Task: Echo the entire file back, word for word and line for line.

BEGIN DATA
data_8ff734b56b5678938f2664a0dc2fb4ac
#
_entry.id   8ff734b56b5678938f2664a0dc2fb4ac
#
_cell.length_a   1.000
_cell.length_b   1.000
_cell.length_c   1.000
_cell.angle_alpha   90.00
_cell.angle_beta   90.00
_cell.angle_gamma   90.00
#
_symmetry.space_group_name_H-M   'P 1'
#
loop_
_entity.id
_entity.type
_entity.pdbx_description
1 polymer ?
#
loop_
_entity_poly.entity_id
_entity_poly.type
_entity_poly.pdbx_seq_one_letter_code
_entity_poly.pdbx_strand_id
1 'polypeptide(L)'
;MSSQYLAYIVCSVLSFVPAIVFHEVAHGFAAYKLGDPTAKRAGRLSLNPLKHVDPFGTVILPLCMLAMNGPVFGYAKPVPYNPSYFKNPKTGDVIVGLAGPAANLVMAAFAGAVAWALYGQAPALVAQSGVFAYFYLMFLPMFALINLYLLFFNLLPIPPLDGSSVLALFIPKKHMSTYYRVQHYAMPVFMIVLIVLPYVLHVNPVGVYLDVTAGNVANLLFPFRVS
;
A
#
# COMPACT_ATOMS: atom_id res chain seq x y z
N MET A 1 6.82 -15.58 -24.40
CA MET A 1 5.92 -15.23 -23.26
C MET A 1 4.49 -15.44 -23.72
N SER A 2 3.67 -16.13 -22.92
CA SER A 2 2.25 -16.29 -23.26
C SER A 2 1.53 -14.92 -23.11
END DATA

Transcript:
data_8ff734b56b5678938f2664a0dc2fb4ac
#
_entry.id   8ff734b56b5678938f2664a0dc2fb4ac
#
_cell.length_a   1.000
_cell.length_b   1.000
_cell.length_c   1.000
_cell.angle_alpha   90.00
_cell.angle_beta   90.00
_cell.angle_gamma   90.00
#
_symmetry.space_group_name_H-M   'P 1'
#
loop_
_entity.id
_entity.type
_entity.pdbx_description
1 polymer ?
#
loop_
_entity_poly.entity_id
_entity_poly.type
_entity_poly.pdbx_seq_one_letter_code
_entity_poly.pdbx_strand_id
1 'polypeptide(L)'
;MSSQYLAYIVCSVLSFVPAIVFHEVAHGFAAYKLGDPTAKRAGRLSLNPLKHVDPFGTVILPLCMLAMNGPVFGYAKPVPYNPSYFKNPKTGDVIVGLAGPAANLVMAAFAGAVAWALYGQAPALVAQSGVFAYFYLMFLPMFALINLYLLFFNLLPIPPLDGSSVLALFIPKKHMSTYYRVQHYAMPVFMIVLIVLPYVLHVNPVGVYLDVTAGNVANLLFPFRVS
;
A
#
# COMPACT_ATOMS: atom_id res chain seq x y z
N MET A 1 6.82 -15.58 -24.40
CA MET A 1 5.92 -15.23 -23.26
C MET A 1 4.49 -15.44 -23.72
N SER A 2 3.67 -16.13 -22.92
CA SER A 2 2.25 -16.29 -23.26
C SER A 2 1.53 -14.92 -23.11